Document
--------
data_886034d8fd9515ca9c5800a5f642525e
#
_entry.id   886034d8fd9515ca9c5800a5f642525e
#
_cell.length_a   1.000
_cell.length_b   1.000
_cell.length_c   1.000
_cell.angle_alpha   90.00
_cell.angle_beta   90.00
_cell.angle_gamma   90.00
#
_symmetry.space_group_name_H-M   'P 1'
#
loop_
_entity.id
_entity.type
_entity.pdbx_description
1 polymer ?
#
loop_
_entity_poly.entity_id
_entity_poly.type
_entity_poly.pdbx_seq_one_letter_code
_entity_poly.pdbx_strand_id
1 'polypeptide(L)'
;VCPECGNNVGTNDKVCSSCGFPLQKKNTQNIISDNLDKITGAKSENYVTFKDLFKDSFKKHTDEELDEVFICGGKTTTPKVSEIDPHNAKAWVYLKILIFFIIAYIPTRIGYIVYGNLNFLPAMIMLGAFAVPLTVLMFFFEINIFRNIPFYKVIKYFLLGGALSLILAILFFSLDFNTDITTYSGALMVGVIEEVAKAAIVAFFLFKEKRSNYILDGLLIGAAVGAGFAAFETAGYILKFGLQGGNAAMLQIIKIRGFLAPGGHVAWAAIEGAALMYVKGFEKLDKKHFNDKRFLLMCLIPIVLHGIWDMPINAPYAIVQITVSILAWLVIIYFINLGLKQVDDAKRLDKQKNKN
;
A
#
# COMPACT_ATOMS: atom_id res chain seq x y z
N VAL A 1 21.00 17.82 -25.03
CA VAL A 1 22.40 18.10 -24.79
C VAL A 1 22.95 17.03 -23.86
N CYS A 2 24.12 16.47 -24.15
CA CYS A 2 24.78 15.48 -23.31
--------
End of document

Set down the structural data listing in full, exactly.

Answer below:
data_886034d8fd9515ca9c5800a5f642525e
#
_entry.id   886034d8fd9515ca9c5800a5f642525e
#
_cell.length_a   1.000
_cell.length_b   1.000
_cell.length_c   1.000
_cell.angle_alpha   90.00
_cell.angle_beta   90.00
_cell.angle_gamma   90.00
#
_symmetry.space_group_name_H-M   'P 1'
#
loop_
_entity.id
_entity.type
_entity.pdbx_description
1 polymer ?
#
loop_
_entity_poly.entity_id
_entity_poly.type
_entity_poly.pdbx_seq_one_letter_code
_entity_poly.pdbx_strand_id
1 'polypeptide(L)'
;VCPECGNNVGTNDKVCSSCGFPLQKKNTQNIISDNLDKITGAKSENYVTFKDLFKDSFKKHTDEELDEVFICGGKTTTPKVSEIDPHNAKAWVYLKILIFFIIAYIPTRIGYIVYGNLNFLPAMIMLGAFAVPLTVLMFFFEINIFRNIPFYKVIKYFLLGGALSLILAILFFSLDFNTDITTYSGALMVGVIEEVAKAAIVAFFLFKEKRSNYILDGLLIGAAVGAGFAAFETAGYILKFGLQGGNAAMLQIIKIRGFLAPGGHVAWAAIEGAALMYVKGFEKLDKKHFNDKRFLLMCLIPIVLHGIWDMPINAPYAIVQITVSILAWLVIIYFINLGLKQVDDAKRLDKQKNKN
;
A
#
# COMPACT_ATOMS: atom_id res chain seq x y z
N VAL A 1 21.00 17.82 -25.03
CA VAL A 1 22.40 18.10 -24.79
C VAL A 1 22.95 17.03 -23.86
N CYS A 2 24.12 16.47 -24.15
CA CYS A 2 24.78 15.48 -23.31